Megan Briggs, Senior Solicitor, Burness Paull LLP
Generally when I write it’s on the topics of Intellectual Property and technology, in keeping with the day job. However, before the legal world was even on the horizon my passion was for that sport with a small white ball and metal stick. In fact, my experiences of competing and playing for Scotland at golf shaped my personality and the way I interact with my colleagues and practice law.
I was fortunate enough to play in some amazing Scottish teams and under some fantastic captains, amassing Home International wins, a European Team bronze medal and individually becoming Scottish Ladies Champion. Today I no longer compete at that level, but keep a handicap of +1 and firmly believe that having those experiences has helped me progress, tackle University and the working world (I don’t just mean being invited to golf matches with clients, although that is a perk).
Recently I had cause to reflect on my sporting past, when I was honoured to Captain the Scottish Girls Under 18 team in the Home International Matches at Downfield Golf Club near Dundee. This included the stark realisation that I had just turned 30 and one of my team members was 12, so I am no longer one of the young ones!
Given my background, it has always been apparent to me how important getting girls involved in sport is. The lessons learned through sport are an amazing way to gain confidence and develop communication, time management, resiliency and social skills. It is no coincidence that, after hitting tee shots and holing putts in front of spectators, public speaking doesn’t fill me with dread, or that I became a litigation lawyer in keeping with my competitive nature.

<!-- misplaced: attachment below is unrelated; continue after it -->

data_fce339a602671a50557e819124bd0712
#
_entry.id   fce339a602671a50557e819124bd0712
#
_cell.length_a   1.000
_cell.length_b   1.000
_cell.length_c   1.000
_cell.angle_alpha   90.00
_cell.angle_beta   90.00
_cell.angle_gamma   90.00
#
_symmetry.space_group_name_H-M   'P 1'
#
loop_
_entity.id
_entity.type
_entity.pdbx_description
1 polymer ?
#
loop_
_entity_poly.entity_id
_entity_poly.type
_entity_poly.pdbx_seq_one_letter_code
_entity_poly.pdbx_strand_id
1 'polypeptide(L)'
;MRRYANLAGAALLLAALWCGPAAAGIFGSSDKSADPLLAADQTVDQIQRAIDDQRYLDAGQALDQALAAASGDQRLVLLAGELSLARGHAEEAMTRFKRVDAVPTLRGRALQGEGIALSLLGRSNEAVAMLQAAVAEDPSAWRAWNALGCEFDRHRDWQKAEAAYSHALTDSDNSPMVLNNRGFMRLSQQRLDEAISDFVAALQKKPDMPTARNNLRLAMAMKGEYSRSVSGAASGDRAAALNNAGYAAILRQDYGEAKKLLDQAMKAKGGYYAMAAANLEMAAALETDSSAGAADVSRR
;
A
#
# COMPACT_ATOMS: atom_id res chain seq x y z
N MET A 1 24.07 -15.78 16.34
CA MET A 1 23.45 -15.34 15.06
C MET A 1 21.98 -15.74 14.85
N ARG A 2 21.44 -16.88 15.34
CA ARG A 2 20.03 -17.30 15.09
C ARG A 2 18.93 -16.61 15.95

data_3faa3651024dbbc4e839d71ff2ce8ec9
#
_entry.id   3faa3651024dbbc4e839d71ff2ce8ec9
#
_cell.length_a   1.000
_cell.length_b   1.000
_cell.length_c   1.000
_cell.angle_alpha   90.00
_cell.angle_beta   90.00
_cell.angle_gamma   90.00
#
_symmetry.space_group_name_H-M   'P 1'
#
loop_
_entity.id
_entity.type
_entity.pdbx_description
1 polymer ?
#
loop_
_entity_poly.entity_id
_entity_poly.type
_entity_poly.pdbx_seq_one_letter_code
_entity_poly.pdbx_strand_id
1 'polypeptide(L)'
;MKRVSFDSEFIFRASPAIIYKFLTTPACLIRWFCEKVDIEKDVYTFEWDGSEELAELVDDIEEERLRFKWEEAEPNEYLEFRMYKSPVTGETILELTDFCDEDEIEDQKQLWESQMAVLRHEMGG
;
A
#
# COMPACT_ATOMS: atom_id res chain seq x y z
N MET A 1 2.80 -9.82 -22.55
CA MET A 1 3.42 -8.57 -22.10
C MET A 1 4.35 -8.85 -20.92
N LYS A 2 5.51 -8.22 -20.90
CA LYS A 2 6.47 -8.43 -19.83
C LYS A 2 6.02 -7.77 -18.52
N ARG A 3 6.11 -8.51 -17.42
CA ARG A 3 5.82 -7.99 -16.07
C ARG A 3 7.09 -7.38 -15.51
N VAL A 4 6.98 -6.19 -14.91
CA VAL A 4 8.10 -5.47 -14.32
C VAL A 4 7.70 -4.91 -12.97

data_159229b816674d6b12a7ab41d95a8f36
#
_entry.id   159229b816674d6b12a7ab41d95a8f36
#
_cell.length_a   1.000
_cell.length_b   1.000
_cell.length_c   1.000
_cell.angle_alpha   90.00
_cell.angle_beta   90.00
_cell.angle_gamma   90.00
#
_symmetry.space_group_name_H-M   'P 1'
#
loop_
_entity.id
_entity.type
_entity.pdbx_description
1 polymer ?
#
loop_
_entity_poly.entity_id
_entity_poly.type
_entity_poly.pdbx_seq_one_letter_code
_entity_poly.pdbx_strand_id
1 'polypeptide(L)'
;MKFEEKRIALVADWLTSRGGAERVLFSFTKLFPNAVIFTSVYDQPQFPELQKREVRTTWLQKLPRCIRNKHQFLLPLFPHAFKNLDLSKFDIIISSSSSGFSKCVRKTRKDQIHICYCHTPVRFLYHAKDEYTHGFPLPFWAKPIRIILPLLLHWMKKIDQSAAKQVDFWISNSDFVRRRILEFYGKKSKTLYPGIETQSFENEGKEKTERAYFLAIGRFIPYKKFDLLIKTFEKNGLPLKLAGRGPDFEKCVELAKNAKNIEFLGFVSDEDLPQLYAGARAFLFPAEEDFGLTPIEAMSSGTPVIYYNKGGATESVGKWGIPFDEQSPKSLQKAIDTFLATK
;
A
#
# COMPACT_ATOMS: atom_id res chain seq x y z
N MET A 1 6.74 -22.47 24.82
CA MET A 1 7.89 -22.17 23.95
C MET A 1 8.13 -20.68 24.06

Despite the countless benefits there remains a gap between the level of participation in sport between men and women, girls and boys. So why don’t more girls show their skills?
Research has shown that one of the main factors holding women and girls back from participating in sports is fear. Whether this be fear of not being very good, fear of looking out of place or fear of choosing to be active rather than spending time with family.
Fear is no doubt something we can all relate to, whether that be at work, in sport or family life. While I had a successful amateur sporting career, fear is certainly something I encountered and perhaps never fully won the battle with. From the daunting and self-conscious prospect of being the only girl at my golf club’s junior team matches, to throwing up before junior competitions due to the fear of underperforming. Ironically it wasn’t until I started my legal career, and was not able to compete as often, that the fear started to drift.
We all know how difficult it is to put yourself out there and not know the outcome. But had I not done so, I would never have had any of the achievements, lessons learned, disappointments or friends made. The idea of not worrying or being afraid of something before it’s happened is a phrase my Dad would consistently remind me of, and one I tried to instil in the Under 18 Scotland team.
Hopefully I managed to inspire the girls and pass on some of the knowledge I gained in encountering fear and trying to overcome it. My wish is that they play every round with freedom, uninhibited, and that this freedom follows them into their future careers and the generations that come after them. Whether they were disappointed with their result or finished triumphant, the girls will draw upon their experience in future tournaments, studies or jobs, and the fact that they met fear and waved it goodbye.
Personally I learned so much from my time as Captain, not least that we can’t let perspective come too late and that Snapchat really is the way all under 18s communicate.
So whether it’s taking up a new sport or activity, going for a new job, starting a new career or taking on a new challenge, fear is par for the course – but it is also an emotion we create ourselves.
It’s time to get out there and forget the fear.